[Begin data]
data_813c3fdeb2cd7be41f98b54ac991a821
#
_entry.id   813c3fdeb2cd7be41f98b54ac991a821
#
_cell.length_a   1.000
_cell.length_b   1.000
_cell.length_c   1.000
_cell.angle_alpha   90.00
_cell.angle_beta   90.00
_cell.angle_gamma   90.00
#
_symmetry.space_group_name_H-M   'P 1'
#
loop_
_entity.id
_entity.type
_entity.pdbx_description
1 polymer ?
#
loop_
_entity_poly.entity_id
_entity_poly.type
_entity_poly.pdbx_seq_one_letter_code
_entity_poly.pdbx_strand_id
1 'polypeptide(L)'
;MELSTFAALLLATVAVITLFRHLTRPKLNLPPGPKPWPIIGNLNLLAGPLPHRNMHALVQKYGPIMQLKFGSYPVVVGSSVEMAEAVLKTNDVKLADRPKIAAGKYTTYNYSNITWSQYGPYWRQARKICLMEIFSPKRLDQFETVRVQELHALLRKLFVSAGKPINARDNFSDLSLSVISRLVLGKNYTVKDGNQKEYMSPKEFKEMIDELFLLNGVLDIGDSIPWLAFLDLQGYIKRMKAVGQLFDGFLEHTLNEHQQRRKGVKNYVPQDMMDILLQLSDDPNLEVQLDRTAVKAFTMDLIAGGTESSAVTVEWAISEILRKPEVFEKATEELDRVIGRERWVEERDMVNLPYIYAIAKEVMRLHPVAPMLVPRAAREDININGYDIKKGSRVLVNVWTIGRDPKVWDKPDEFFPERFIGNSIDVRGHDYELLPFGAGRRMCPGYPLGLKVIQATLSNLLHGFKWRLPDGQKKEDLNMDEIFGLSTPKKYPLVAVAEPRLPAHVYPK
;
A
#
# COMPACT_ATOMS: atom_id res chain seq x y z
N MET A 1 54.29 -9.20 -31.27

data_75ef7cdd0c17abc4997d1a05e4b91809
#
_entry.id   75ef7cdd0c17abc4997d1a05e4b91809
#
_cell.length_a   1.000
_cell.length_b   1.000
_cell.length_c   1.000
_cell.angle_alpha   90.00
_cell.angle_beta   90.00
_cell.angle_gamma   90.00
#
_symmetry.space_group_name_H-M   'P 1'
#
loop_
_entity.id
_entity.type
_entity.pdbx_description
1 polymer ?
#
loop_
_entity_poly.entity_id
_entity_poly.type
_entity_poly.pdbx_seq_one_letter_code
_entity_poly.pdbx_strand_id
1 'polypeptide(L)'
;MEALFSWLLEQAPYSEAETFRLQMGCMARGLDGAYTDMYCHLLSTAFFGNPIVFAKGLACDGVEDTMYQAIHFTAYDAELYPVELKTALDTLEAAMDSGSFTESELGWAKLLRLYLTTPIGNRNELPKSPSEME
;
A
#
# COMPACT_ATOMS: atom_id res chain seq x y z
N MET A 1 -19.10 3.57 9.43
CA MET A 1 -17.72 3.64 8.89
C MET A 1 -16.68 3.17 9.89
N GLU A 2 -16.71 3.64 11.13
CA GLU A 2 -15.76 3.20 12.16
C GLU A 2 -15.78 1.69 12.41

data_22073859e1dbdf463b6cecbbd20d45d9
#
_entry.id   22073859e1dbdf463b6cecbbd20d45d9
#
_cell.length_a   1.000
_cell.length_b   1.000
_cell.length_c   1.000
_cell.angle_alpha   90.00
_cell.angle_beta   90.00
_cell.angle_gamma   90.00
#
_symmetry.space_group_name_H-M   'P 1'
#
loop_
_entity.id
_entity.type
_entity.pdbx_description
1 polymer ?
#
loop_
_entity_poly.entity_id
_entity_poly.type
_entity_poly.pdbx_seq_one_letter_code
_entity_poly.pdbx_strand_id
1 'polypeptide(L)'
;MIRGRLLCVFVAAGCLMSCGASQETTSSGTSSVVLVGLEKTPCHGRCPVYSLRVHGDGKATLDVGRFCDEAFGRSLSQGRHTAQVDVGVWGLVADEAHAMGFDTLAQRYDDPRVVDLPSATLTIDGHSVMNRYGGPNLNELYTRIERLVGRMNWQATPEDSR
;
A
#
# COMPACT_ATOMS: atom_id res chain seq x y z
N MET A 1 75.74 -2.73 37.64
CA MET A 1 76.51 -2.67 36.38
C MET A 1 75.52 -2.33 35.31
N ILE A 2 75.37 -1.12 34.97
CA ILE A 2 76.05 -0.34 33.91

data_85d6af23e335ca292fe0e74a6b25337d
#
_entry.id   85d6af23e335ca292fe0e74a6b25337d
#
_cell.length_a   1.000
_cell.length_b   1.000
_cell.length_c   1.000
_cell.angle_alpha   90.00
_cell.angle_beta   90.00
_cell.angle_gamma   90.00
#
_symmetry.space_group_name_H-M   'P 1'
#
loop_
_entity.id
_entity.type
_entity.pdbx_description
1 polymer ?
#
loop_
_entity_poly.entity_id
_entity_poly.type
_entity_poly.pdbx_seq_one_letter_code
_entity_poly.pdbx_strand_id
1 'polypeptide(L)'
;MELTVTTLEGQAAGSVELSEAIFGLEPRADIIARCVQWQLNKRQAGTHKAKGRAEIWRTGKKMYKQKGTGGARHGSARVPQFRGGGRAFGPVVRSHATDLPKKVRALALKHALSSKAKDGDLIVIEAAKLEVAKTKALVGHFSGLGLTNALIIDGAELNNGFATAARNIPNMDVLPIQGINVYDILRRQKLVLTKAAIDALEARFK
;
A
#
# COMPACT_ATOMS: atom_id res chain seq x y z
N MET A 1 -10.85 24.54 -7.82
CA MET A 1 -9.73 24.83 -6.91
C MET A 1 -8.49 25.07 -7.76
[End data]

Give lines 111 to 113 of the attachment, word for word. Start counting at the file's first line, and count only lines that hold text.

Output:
_cell.angle_beta   90.00
_cell.angle_gamma   90.00
#